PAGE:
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U.S. Charges Expected Against Mexican Drug Figure


SAN DIEGO — Heartened by the arrest in Mexico this week of the suspected manager of Tijuana's infamous drug cartel, U.S. officials are expected to roll out drug charges in coming days against another leader of the Arellano Felix cartel.

A federal official said Friday that the focus of the new U.S. charges is Benjamin Arellano, described by investigators as the cartel's primary commander. Benjamin Arellano has not previously been publicly charged by the U.S. government, although his brother, Ramon, was indicted in 1997 for drug conspiracy and remains on the FBI's Ten Most Wanted list. The U.S. government has offered a $2-million reward for information leading to the arrest of Ramon Arellano, viewed as the gang's enforcer.

Authorities plan to announce a stepped-up search for Ramon Arellano on the theory that he might try to flee across the border into the United States to escape what appears to be a newly aggressive offensive against cartel leaders by the Mexican military.

"Now's the time when I wouldn't be surprised if Ramon is up here someplace--in L.A. or somewhere else," the official said. "We're going to closely watch the border."

U.S. authorities cheered the capture Wednesday of Ismael Higuera Guerrero, reputed to be the manager of daily drug trafficking for the cartel, which is seen by many as the most violent and powerful in Mexico. Higuera, who was rounded up along with his 15-year-old son and eight other people during a raid by Mexican soldiers and federal agents in Ensenada, faces murder and drug charges in Mexico. He is being held in a maximum-security prison outside Mexico City. The charges carry a possible sentence of 40 years.

"Finally [Mexican officials] feel like we can go to war with these guys and take them down," said Vince Rice, a spokesman for the U.S. Drug Enforcement Administration in San Diego. "This is going to start dismantling the organization."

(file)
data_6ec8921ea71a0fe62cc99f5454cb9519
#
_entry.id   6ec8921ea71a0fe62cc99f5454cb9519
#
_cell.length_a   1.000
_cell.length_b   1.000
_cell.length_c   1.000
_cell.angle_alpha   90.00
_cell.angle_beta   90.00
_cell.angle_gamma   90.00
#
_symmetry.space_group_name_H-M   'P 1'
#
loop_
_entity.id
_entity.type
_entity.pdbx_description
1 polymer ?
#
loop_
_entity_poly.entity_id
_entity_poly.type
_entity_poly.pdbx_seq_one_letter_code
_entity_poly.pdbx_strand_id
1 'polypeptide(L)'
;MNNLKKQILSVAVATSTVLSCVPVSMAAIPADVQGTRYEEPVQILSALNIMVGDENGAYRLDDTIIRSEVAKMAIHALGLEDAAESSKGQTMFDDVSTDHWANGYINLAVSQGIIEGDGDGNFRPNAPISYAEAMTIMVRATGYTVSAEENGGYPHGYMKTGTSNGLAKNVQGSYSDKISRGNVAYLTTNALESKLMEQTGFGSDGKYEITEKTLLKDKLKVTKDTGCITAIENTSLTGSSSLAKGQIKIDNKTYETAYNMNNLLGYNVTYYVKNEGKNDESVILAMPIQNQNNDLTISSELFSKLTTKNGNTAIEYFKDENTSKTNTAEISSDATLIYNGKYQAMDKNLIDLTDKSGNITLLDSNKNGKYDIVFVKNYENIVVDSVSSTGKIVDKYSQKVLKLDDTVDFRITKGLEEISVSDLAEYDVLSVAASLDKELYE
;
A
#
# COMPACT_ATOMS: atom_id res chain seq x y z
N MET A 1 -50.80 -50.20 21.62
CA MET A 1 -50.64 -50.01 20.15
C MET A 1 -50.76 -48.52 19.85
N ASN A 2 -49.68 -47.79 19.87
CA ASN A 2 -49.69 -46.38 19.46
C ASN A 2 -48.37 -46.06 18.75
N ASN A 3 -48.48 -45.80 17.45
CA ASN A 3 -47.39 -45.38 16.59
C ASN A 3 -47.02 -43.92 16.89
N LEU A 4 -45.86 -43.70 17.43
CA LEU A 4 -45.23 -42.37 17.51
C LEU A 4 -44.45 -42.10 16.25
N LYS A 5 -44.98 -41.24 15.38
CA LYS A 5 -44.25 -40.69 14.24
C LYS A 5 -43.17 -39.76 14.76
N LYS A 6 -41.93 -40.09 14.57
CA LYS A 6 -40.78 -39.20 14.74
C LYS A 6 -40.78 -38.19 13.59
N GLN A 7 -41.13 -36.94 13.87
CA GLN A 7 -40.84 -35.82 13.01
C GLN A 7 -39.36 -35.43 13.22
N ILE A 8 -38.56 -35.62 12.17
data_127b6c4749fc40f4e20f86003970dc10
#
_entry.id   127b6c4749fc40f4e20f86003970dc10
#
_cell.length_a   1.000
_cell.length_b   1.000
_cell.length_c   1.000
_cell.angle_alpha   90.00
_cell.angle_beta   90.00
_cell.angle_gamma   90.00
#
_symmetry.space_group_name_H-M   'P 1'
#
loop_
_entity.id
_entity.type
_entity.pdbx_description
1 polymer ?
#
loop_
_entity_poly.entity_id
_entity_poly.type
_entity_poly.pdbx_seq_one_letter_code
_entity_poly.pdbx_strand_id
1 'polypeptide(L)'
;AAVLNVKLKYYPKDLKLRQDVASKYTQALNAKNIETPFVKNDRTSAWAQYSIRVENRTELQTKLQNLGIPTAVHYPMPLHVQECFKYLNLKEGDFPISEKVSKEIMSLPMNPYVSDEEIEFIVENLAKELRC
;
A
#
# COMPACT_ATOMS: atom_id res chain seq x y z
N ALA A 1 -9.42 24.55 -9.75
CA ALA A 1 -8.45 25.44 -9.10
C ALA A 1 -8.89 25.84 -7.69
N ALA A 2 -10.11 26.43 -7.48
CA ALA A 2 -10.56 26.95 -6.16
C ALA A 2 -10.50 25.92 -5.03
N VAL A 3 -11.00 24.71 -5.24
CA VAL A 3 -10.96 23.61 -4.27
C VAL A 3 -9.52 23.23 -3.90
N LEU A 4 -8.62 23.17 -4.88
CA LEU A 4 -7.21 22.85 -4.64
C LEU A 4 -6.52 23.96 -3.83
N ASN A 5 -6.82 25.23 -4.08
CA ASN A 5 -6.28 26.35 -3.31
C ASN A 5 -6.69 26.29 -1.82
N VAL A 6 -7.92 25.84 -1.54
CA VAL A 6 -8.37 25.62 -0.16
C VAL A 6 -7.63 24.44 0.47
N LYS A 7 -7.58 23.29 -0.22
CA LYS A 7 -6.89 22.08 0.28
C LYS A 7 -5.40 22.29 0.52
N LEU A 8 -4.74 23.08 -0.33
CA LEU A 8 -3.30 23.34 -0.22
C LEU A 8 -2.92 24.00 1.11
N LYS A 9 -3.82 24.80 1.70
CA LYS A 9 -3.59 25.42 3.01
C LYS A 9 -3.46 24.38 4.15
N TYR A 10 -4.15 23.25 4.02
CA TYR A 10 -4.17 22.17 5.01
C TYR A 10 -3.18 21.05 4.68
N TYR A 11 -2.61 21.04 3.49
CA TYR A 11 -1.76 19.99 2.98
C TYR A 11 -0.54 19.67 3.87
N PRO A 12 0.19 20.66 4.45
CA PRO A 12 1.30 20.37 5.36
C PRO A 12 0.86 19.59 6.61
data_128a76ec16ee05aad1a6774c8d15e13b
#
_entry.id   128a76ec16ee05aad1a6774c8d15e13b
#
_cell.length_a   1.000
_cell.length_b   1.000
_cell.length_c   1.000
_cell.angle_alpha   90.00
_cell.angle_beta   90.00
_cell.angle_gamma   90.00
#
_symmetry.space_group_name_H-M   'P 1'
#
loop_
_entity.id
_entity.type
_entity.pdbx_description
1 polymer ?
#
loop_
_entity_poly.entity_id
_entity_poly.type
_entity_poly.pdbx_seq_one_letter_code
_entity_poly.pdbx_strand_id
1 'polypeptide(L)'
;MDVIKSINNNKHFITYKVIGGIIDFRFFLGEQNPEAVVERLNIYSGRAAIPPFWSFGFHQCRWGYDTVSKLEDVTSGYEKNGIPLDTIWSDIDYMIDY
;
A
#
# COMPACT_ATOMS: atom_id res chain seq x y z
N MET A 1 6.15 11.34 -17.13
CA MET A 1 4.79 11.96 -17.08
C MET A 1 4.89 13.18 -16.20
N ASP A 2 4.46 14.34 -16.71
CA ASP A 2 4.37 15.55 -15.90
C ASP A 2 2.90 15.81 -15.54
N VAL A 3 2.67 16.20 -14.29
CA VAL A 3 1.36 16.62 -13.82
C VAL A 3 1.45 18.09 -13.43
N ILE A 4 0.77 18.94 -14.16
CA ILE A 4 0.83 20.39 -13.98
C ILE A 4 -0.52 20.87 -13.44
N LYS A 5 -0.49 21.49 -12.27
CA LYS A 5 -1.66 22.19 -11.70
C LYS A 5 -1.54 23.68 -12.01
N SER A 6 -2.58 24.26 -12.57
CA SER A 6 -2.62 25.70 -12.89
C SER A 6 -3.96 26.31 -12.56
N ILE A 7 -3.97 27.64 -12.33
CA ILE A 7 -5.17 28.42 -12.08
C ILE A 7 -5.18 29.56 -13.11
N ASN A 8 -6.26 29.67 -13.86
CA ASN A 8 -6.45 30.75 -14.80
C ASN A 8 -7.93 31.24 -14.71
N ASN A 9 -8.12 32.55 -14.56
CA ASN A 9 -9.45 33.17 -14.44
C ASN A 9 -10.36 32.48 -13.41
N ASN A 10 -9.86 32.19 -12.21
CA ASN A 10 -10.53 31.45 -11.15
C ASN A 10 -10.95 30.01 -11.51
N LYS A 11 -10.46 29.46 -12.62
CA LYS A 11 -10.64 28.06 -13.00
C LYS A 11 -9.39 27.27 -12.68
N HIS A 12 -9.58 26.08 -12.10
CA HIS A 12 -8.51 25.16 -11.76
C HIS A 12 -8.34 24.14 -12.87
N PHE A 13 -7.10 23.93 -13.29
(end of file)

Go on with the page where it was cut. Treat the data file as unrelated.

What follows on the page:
The Higuera arrest came two months after another reputed cartel boss, Jesus Labra Aviles, was snared by Mexican soldiers as he watched a youth football game at a Tijuana school. The back-to-back arrests have encouraged officials in the United States who have grumbled privately that Mexico seemed to be doing little to smash the cartel, which they say dominates smuggling of marijuana, cocaine and methamphetamines into the western United States.

It may be many years before Higuera is eligible to face newly unsealed accusations in the United States that he ran a criminal enterprise and conspired to smuggle and distribute cocaine and to launder money. The combined charges carry a possible maximum prison sentence of 80 years and a $10.5-million fine.

The year-old indictment was kept under wraps until Thursday, after Higuera's arrest. But under treaties between the two countries, Higuera must first be prosecuted in Mexico before U.S. authorities could have him extradited.

"At this point, we wouldn't be able to, under the extradition treaty. We wouldn't have priority," said Assistant U.S. Atty. Gonzalo Curiel, a federal drug prosecutor in San Diego.

Other officials said the capture of Higuera, believed to be responsible for paying off corrupt police to protect cartel figures, may aid U.S. investigators by flushing other gang leaders from hiding.

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